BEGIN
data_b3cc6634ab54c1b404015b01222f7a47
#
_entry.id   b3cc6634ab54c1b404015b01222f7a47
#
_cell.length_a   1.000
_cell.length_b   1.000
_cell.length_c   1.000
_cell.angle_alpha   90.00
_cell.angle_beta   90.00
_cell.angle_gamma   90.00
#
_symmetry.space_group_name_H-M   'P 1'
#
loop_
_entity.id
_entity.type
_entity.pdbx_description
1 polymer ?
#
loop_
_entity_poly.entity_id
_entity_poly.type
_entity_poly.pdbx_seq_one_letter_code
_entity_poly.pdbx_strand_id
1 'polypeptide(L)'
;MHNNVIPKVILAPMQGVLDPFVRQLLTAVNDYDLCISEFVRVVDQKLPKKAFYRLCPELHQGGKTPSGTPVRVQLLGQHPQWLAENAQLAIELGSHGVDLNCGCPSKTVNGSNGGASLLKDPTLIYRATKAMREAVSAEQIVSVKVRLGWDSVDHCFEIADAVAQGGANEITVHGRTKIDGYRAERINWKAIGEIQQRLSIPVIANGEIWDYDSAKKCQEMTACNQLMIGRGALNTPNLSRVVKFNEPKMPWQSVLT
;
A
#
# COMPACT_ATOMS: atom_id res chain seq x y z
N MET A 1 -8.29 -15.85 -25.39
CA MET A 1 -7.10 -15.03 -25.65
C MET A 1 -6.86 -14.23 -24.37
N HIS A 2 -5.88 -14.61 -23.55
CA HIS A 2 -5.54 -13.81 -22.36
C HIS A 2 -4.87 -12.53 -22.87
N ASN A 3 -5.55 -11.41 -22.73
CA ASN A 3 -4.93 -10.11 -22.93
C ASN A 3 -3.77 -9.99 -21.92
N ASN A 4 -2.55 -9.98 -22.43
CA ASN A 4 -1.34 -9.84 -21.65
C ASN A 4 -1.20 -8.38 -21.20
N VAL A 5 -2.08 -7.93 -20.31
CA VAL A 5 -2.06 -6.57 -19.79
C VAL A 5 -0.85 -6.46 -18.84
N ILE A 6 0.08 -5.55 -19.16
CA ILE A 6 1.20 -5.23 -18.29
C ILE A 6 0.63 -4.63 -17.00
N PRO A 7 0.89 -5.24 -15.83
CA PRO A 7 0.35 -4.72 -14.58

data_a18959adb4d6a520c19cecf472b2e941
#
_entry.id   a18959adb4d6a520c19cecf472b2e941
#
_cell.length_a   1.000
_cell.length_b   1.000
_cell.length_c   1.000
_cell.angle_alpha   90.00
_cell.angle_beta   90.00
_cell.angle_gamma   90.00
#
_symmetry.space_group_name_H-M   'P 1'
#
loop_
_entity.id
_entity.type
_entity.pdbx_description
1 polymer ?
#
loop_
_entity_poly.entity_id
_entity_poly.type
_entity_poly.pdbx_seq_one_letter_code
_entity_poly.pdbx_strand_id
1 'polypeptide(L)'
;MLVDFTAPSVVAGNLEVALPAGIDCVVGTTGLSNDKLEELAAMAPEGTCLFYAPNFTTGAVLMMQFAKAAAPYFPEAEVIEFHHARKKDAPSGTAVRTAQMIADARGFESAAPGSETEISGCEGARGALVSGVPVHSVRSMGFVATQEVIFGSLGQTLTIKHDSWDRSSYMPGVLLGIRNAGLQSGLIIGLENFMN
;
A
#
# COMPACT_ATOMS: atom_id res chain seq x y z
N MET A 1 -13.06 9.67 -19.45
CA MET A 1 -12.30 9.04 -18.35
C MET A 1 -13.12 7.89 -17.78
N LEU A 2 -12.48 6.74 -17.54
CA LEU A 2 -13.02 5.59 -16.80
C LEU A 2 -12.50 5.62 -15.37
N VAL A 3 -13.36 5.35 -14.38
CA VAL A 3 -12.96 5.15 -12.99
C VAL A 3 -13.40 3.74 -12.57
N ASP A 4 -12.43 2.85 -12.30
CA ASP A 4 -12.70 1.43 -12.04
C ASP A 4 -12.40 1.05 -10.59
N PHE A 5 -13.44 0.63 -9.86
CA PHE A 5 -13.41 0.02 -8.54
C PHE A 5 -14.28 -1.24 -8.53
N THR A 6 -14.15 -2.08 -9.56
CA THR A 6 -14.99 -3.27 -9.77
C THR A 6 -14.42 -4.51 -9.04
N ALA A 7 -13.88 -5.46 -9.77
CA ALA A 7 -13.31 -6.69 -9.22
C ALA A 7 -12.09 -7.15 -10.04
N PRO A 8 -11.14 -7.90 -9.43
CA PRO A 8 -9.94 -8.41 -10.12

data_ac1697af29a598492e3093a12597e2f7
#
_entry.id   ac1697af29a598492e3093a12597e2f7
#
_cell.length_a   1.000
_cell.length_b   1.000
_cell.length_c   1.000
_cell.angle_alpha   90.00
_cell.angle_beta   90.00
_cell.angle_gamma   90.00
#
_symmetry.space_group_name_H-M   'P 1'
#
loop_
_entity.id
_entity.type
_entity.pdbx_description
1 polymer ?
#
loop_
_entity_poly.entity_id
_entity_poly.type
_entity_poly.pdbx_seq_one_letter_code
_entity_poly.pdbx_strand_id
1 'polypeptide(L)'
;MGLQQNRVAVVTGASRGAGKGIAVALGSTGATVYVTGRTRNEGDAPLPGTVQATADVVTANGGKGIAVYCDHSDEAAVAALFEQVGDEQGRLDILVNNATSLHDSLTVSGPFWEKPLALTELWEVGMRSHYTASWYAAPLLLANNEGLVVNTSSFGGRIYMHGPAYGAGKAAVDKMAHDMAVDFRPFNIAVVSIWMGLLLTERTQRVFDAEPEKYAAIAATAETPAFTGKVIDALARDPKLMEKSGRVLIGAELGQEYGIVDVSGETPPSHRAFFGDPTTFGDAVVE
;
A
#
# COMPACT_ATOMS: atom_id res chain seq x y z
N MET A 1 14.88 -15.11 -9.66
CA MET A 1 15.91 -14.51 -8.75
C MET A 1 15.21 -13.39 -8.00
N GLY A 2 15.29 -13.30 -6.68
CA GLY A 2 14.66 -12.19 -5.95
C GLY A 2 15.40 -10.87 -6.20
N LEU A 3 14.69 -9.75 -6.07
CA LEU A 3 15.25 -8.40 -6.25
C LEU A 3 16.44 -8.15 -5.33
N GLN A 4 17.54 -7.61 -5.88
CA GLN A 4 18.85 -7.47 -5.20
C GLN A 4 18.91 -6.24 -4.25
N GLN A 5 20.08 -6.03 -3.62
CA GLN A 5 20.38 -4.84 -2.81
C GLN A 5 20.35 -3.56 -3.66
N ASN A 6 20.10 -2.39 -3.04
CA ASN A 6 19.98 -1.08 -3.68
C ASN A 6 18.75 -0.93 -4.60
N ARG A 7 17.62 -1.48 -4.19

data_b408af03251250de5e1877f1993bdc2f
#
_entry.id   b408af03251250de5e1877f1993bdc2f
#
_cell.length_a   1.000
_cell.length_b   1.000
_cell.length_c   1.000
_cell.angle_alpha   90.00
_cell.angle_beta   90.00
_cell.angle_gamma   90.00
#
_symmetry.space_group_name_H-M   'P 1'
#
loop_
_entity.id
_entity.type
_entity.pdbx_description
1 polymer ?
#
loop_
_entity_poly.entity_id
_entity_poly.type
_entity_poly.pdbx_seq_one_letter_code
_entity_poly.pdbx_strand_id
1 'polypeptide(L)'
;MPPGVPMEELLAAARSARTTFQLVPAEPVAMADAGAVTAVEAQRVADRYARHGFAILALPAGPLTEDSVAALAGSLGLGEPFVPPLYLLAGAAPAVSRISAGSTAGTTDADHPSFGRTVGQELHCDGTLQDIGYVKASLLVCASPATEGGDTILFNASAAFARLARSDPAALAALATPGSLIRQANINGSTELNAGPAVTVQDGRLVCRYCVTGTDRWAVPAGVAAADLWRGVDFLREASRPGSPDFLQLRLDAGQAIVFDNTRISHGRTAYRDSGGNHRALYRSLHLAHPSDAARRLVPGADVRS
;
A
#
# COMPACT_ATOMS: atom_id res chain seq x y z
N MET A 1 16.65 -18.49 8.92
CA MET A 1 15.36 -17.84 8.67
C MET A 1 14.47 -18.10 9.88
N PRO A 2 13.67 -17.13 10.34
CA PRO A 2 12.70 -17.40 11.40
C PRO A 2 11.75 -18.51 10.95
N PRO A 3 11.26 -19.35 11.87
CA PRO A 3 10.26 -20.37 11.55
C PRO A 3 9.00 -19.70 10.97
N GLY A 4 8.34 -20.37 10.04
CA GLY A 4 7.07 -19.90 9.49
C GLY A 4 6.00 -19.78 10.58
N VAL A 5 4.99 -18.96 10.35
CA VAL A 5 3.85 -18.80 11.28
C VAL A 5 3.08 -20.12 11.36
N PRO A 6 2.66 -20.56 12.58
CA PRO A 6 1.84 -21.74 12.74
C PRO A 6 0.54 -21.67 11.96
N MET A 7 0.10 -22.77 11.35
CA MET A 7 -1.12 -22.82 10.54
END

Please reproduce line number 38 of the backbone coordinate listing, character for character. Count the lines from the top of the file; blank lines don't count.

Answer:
CA ASN A 3 -4.93 -10.11 -22.93